Grady has been using a British accent a lot after I started impersonating some Brits that I met in Rome. At 2 AM, I received a text from him with this picture. The caption was, "proper good tea, innit?"
Proper good tea indeed, innit? INNIT?
Monday, May 30th
Huge touristy day. I bought tickets to Park Güell, and we headed there at 10:30. Park Güell was designed by Antoni Gaudi, the same mastermind behind Sagrada Familia.
Tons of cool structures and architecture mixed in with the greenery here. We stayed there for a few hours before heading back by the hotel to grab lunch.
I had to go by the train station to get our seat reservations for Wednesday's train after this.
I use the Eurail pass. It gives access to unlimited train rides across the whole continent. Very useful. Sometimes, especially on high-speed trains, you need to have a separate seat reservation + your general boarding ticket. With every other country, I can buy the pass through Eurail. With Spain, I have to go to the actual station. This is, obviously, annoying.
If you have a Spain-specific train pass, you can bypass this. If you're visiting multiple countries, Eurail is the way to go. Just super annoying having to wait in line for tickets.
It took 2 hours for me to talk to a ticket agent. Meanwhile, Grady (12) was running all over the train station. I gave him some $ to find food, and he disappeared for an hour. He came back with three donuts and a bunch of pictures from a photo booth. Glad he didn't get kidnapped.
I took Grady to the beach area after we got our tickets, and we walked up and down the boardwalk. We tried to rent bikes from the rideshare, but accounts are linked to Barcelona ID numbers.
Huge missed opportunity to make bank from tourists.
We met back up with Mama Ruth that night and hung out around the hotel for a while. I hit the hotel gym then called it a night.
Tuesday, May 31th
WE ARE 5/12 OF THE WAY THROUGH WITH 2022, SO YOU SHOULD PROBABLY START DOING ALL OF THOSE THINGS THAT YOU PLANNED ON DOING THIS YEAR. OR DON'T DO THEM AND JUST KEEP PUSHING THEM OFF INDEFINITELY. IDK.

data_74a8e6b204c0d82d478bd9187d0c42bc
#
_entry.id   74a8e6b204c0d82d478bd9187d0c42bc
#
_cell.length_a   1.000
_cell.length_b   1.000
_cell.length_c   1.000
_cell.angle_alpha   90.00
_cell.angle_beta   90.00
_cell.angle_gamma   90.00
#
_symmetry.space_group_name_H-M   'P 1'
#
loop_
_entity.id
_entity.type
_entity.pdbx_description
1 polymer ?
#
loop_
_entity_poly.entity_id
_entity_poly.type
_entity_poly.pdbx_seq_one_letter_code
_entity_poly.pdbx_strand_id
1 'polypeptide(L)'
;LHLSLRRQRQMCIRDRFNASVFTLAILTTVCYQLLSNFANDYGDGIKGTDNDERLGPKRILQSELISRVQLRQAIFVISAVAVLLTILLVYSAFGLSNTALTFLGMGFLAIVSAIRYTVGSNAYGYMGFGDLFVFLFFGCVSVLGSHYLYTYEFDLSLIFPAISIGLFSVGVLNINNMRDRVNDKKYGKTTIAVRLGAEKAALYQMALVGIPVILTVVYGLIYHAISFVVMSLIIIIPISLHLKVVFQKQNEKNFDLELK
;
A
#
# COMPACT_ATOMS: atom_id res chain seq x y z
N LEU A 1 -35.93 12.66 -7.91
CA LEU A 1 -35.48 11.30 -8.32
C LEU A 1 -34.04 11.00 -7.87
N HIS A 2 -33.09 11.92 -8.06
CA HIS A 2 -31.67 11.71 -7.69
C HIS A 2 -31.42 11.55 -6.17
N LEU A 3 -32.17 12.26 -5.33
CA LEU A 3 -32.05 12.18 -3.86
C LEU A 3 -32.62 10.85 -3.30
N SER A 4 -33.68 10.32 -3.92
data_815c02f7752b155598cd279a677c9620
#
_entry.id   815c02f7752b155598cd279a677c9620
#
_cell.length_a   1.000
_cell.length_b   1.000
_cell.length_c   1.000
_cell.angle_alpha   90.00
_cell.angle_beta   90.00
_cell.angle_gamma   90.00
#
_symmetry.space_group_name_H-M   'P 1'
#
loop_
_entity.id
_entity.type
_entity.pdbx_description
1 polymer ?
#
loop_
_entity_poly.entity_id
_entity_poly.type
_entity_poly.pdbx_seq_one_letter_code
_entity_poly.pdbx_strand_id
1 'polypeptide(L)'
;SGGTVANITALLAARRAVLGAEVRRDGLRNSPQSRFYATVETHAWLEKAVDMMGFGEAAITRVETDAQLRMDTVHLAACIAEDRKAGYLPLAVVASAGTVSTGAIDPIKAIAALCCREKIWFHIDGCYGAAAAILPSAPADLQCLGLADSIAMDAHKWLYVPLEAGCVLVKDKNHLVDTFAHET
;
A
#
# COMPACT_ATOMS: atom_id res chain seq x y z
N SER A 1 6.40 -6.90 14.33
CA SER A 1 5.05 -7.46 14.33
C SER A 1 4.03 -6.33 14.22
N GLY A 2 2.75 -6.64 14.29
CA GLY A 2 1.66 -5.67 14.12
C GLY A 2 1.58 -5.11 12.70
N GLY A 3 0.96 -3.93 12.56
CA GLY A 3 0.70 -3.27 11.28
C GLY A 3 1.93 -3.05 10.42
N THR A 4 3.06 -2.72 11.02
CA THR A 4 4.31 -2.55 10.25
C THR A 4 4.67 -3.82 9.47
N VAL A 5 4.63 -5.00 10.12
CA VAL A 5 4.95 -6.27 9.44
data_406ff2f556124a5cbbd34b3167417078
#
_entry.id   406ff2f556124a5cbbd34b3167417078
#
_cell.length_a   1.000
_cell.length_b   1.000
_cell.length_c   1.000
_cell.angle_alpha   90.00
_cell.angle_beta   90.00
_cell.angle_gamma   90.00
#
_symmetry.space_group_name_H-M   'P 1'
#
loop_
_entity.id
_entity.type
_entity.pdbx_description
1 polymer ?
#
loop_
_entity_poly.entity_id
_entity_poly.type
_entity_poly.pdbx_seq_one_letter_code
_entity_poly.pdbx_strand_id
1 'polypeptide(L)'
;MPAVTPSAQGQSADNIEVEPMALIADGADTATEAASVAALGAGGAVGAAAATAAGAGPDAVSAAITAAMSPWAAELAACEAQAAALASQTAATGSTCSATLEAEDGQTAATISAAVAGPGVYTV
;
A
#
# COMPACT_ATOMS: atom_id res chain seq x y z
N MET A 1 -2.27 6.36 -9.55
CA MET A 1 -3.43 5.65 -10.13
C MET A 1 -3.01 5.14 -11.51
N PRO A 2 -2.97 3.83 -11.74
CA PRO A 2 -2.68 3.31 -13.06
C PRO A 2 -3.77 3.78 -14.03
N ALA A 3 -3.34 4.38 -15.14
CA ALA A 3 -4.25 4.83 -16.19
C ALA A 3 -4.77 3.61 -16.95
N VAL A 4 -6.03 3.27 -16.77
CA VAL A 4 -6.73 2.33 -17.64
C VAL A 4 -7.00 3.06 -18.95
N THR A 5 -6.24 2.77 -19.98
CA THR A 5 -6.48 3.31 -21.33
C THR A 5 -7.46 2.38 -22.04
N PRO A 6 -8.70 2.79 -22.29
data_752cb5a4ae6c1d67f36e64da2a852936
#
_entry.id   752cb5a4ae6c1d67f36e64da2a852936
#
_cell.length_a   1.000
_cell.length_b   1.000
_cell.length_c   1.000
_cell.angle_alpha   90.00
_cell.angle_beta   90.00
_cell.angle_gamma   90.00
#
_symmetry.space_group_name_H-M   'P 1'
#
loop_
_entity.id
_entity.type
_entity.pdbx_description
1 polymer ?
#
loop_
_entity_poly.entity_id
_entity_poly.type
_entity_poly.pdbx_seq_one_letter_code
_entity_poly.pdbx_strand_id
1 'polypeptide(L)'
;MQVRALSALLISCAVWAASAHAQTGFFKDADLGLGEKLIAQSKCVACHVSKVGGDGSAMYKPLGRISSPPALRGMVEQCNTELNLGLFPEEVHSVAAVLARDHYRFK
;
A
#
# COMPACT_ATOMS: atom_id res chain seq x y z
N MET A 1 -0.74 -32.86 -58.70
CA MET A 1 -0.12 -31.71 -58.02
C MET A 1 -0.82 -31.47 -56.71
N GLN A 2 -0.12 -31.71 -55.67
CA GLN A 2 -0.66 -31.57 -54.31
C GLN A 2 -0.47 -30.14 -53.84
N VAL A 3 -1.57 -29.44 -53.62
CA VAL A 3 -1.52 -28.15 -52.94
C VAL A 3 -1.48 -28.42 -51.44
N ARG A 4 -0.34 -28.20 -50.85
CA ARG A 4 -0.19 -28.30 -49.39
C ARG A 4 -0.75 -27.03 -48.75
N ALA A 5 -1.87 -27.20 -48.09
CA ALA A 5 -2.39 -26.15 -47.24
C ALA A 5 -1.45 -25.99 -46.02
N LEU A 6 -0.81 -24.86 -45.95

You're welcome (or I'm sorry) for that.
Anyways, we checked out Sagrada Familia today. Probably the most impressive piece of architecture that I have ever seen. Some fun facts:
Construction was started in the 1870s. It still isn't done. Antoni Gaudi, the original architect, knew he wouldn't see the final product. When asked if he was worried about the long timeline to complete the building, Gaudi said, "My client (God) is not in a hurry."
After we saw Sagrada Familia, Grady and I hit one of the big parks nearby. We then headed back to the hotel, and I spent most of the afternoon/evening working on stuff.
Highlight of my day was hopping on a Zoom call with one of my "Twitter friends," Liam. Dude is hysterical. I also have several "Twitter friends" now. Weird ecosystem.
I met up with Mike and his neighbors, Dann and Brendan (I think I spelled that right), later, and we went to George Payne's to watch the Nadal-Djokovic match. Phenomenal performance by both guys.
After their match ended, I headed home and called it a night.
Wednesday, June 1st
Headed to Madrid today!
We took an 11 AM train to Spain's capital, and arrived around 2 PM. We tried to take a taxi to the hotel, but a road blockage made us walk about 0.3 miles uphill with our luggage. Not awful, but not great. (Also the station was only like half a mile from the hotel to begin with lol.)
Once we got checked in, we ate a late lunch and went to Plaza Mayor. Plaza Mayor is one of Madrid's most famous landmarks, and like Times Square in NYC, locals dressed as Mickey Mouse and Spiderman are walking around taking pictures in exchange for cash.
Spanish Mickey Mouse smelled awful, for those who are curious. That evening I went for a run and found an outdoor gym in Retiro Park (Central Park of Madrid, kinda). I walked around the park til sunset before heading home and calling it a night.
A few days behind, been busy lately lol. I'll send an update of the last few days tomorrow. Ciao 🤌🏼